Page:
Nigeria’s National Bureau of Statistics (NBS), has said that of the 24 hours in a day, residents enjoy an average of only 6.8 hours electricity from national grid. Drawing from a survey published on Wednesday, the NBS said the report exposes the critical and epileptic power situation faced in the country.

The published survey, titled “Nigeria Living Standards Survey,” which was done in collaboration with the World Bank, involved responses collated from about 22,110 households nationwide.

The survey also discovered that in the remaining hours of the day, Nigerians either stay in the dark or adopt alternative energy sources, including power generating sets or solar systems.
The survey stated that slightly over 63% of households have access to electricity from various sources, and the numbers however vary depending on location.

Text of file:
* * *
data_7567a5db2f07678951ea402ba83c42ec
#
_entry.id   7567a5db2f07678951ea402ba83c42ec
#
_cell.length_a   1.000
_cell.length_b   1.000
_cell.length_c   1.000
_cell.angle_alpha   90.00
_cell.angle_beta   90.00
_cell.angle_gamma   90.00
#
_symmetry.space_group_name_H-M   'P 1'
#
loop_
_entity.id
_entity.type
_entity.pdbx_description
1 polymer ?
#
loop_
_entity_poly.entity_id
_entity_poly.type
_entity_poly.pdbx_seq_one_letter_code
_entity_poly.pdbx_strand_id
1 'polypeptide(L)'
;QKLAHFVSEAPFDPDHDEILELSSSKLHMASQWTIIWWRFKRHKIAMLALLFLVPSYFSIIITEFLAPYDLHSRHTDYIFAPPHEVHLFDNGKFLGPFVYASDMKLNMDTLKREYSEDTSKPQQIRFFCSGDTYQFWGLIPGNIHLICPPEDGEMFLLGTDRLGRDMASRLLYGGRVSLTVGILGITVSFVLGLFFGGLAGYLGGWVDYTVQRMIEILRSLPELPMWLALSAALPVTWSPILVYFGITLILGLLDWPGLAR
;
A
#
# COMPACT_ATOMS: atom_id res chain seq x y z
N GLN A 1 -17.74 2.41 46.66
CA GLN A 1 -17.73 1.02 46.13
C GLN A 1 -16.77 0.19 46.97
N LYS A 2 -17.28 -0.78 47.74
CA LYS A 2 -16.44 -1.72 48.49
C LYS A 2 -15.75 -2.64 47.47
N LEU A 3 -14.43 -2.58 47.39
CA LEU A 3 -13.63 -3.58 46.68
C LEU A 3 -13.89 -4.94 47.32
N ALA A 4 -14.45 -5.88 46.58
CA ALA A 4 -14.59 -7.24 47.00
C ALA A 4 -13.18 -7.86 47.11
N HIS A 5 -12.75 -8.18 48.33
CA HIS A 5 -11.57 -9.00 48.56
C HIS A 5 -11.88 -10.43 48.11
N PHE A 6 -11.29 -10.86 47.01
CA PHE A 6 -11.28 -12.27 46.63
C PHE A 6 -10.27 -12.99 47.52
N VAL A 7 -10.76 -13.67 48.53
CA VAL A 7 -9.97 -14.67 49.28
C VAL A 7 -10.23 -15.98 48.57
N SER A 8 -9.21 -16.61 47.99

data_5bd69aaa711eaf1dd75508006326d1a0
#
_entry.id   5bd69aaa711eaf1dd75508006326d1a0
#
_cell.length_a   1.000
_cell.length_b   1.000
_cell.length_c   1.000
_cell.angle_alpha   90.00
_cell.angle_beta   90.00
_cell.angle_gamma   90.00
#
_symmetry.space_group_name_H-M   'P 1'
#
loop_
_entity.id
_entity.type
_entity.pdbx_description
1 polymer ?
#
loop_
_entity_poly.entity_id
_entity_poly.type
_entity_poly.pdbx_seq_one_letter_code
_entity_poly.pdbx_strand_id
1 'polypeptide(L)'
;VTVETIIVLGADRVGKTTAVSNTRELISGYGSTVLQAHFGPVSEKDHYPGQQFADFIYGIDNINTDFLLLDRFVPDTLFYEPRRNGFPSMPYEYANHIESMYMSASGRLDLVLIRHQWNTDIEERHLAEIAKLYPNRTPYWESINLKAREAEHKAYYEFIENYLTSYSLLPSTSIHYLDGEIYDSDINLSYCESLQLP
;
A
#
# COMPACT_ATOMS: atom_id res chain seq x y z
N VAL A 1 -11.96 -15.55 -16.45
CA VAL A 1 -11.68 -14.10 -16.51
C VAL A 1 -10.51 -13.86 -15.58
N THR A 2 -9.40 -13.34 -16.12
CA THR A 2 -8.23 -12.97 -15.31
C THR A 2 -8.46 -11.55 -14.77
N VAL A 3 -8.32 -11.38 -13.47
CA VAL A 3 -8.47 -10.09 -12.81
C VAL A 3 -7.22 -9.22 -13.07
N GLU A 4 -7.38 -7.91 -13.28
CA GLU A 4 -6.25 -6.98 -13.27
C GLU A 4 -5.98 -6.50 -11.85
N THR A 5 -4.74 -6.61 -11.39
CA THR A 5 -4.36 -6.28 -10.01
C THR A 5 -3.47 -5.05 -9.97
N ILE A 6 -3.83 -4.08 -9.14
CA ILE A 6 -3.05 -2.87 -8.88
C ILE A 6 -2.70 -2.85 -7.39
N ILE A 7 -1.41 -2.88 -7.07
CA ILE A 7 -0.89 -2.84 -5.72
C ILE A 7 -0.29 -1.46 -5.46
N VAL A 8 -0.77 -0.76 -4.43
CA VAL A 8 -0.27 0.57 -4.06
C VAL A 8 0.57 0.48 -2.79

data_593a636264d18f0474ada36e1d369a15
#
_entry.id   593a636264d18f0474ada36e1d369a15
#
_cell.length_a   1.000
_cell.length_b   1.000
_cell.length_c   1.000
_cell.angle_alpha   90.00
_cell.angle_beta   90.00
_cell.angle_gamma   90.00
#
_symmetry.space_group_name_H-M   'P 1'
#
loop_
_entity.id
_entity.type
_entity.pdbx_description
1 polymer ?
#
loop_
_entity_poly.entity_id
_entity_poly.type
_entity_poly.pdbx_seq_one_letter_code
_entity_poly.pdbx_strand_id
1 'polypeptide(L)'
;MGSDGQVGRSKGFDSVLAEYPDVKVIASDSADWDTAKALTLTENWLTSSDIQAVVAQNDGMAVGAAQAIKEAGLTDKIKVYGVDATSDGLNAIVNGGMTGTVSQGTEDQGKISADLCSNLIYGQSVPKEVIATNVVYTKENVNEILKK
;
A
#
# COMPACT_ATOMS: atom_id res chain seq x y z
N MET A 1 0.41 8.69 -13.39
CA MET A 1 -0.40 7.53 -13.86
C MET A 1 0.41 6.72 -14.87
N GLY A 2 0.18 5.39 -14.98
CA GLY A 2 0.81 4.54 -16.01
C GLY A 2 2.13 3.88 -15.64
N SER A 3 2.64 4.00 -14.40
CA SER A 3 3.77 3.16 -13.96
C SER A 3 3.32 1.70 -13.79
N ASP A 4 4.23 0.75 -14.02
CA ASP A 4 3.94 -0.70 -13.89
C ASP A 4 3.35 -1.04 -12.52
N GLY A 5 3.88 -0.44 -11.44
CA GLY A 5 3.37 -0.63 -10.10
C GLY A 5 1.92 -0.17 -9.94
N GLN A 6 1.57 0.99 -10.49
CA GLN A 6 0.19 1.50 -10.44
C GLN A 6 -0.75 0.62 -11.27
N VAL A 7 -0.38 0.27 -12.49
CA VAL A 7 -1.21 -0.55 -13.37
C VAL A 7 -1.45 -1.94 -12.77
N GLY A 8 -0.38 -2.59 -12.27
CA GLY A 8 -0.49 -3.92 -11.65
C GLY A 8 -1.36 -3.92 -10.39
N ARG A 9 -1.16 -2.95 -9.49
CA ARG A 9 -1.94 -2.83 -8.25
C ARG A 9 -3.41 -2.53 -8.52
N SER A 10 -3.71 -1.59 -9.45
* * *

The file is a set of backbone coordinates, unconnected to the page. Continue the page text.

For instance, in Taraba state, only 19.2% of households reported having electricity, compared with the over 98% of households with access to power in Lagos.

The 82.2% Nigerians, who reported that the national grid was the main source where they get electricity from, said they only enjoyed power for only 6.8% per day, while they run on generators for 4.1 hours per day.

The survey also stated that respondents confirmed that they experienced 10 blackouts in the past 7 days in an average duration of 12 hours in each instance.

Nigeria is endowed with large oil, gas, hydro and solar resource, and it already has the potential to generate 12,522 megawatts (MW) of electric power from existing plants, but most days is only able to generate around 4,000 MW, which is insufficient.

Power supply difficulties cripple the agricultural, industrial and mining sectors and impede the Nigeria’s ongoing economic development. The energy supply crisis is complex, stems from a variety of issues and has been ongoing for decades.

The power plant currently proposed would output around 10% of the country’s power which is twice as much as recommended. Nuclear energy also requires a stable energy grid to be maintained and that independent off site power is needed, which Nigeria does not have.

Chibisi Ohakah

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